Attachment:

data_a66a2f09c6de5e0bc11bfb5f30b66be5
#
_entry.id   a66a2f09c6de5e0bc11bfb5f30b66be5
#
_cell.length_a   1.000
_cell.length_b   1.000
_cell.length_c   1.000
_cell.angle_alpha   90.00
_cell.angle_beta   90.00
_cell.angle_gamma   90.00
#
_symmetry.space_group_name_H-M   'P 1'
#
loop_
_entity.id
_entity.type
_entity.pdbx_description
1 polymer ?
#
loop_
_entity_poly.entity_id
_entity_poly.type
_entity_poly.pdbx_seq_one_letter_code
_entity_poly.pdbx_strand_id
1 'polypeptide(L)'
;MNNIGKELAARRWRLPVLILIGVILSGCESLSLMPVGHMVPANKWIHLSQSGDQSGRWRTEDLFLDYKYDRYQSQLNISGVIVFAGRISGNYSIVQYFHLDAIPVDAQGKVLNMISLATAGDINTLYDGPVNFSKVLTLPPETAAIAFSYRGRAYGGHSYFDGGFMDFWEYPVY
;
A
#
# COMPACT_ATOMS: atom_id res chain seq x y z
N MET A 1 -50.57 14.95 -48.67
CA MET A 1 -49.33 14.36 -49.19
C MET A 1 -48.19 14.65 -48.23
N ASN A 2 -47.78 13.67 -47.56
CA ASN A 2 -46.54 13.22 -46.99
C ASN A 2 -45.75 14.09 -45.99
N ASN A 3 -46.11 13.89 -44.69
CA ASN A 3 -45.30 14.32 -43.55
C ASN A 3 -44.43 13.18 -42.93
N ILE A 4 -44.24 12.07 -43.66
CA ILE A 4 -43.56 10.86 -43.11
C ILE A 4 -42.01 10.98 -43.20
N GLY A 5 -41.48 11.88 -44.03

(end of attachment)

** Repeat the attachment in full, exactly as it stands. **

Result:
data_a66a2f09c6de5e0bc11bfb5f30b66be5
#
_entry.id   a66a2f09c6de5e0bc11bfb5f30b66be5
#
_cell.length_a   1.000
_cell.length_b   1.000
_cell.length_c   1.000
_cell.angle_alpha   90.00
_cell.angle_beta   90.00
_cell.angle_gamma   90.00
#
_symmetry.space_group_name_H-M   'P 1'
#
loop_
_entity.id
_entity.type
_entity.pdbx_description
1 polymer ?
#
loop_
_entity_poly.entity_id
_entity_poly.type
_entity_poly.pdbx_seq_one_letter_code
_entity_poly.pdbx_strand_id
1 'polypeptide(L)'
;MNNIGKELAARRWRLPVLILIGVILSGCESLSLMPVGHMVPANKWIHLSQSGDQSGRWRTEDLFLDYKYDRYQSQLNISGVIVFAGRISGNYSIVQYFHLDAIPVDAQGKVLNMISLATAGDINTLYDGPVNFSKVLTLPPETAAIAFSYRGRAYGGHSYFDGGFMDFWEYPVY
;
A
#
# COMPACT_ATOMS: atom_id res chain seq x y z
N MET A 1 -50.57 14.95 -48.67
CA MET A 1 -49.33 14.36 -49.19
C MET A 1 -48.19 14.65 -48.23
N ASN A 2 -47.78 13.67 -47.56
CA ASN A 2 -46.54 13.22 -46.99
C ASN A 2 -45.75 14.09 -45.99
N ASN A 3 -46.11 13.89 -44.69
CA ASN A 3 -45.30 14.32 -43.55
C ASN A 3 -44.43 13.18 -42.93
N ILE A 4 -44.24 12.07 -43.66
CA ILE A 4 -43.56 10.86 -43.11
C ILE A 4 -42.01 10.98 -43.20
N GLY A 5 -41.48 11.88 -44.03